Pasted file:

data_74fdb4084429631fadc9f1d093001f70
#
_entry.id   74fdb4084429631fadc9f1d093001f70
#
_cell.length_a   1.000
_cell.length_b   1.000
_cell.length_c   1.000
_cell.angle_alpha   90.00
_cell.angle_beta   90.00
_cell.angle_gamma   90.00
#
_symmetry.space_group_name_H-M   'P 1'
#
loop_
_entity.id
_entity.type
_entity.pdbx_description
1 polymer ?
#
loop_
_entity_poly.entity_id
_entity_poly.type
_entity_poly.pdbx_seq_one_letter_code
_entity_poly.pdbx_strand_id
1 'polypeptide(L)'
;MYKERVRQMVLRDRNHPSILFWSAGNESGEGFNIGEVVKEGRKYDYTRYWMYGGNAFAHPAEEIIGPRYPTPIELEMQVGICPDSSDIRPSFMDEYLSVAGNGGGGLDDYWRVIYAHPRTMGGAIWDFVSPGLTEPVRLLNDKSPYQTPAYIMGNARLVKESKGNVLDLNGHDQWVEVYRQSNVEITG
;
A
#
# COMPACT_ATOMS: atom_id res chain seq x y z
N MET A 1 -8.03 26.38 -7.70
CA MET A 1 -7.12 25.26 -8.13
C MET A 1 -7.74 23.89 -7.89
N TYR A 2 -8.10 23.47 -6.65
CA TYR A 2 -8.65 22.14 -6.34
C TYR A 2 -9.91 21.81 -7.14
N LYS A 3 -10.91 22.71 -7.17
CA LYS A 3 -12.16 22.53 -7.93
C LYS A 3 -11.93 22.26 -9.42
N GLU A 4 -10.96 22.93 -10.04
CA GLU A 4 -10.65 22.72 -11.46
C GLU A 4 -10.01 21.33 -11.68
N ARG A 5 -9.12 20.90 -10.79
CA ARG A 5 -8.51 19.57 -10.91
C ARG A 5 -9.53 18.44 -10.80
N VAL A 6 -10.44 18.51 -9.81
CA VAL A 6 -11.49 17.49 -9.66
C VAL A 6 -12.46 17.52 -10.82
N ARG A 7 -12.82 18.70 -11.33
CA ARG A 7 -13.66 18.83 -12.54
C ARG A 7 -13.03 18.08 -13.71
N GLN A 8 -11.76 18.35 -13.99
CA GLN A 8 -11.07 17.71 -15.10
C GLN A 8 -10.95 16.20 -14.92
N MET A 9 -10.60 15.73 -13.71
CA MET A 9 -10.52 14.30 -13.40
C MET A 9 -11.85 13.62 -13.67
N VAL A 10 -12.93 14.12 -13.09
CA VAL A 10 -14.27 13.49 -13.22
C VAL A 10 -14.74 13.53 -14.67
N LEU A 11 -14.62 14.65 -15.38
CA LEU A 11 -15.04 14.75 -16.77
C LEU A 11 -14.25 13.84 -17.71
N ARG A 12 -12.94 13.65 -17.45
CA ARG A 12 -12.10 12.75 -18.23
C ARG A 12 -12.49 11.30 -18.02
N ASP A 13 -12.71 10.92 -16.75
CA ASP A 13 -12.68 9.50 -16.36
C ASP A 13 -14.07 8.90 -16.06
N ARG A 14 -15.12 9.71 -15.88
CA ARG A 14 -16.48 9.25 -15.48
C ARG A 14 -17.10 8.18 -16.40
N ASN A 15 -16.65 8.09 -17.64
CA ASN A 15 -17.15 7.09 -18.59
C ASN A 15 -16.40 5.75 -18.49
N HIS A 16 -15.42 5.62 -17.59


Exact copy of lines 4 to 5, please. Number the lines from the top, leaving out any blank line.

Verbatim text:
#
_cell.length_a   1.000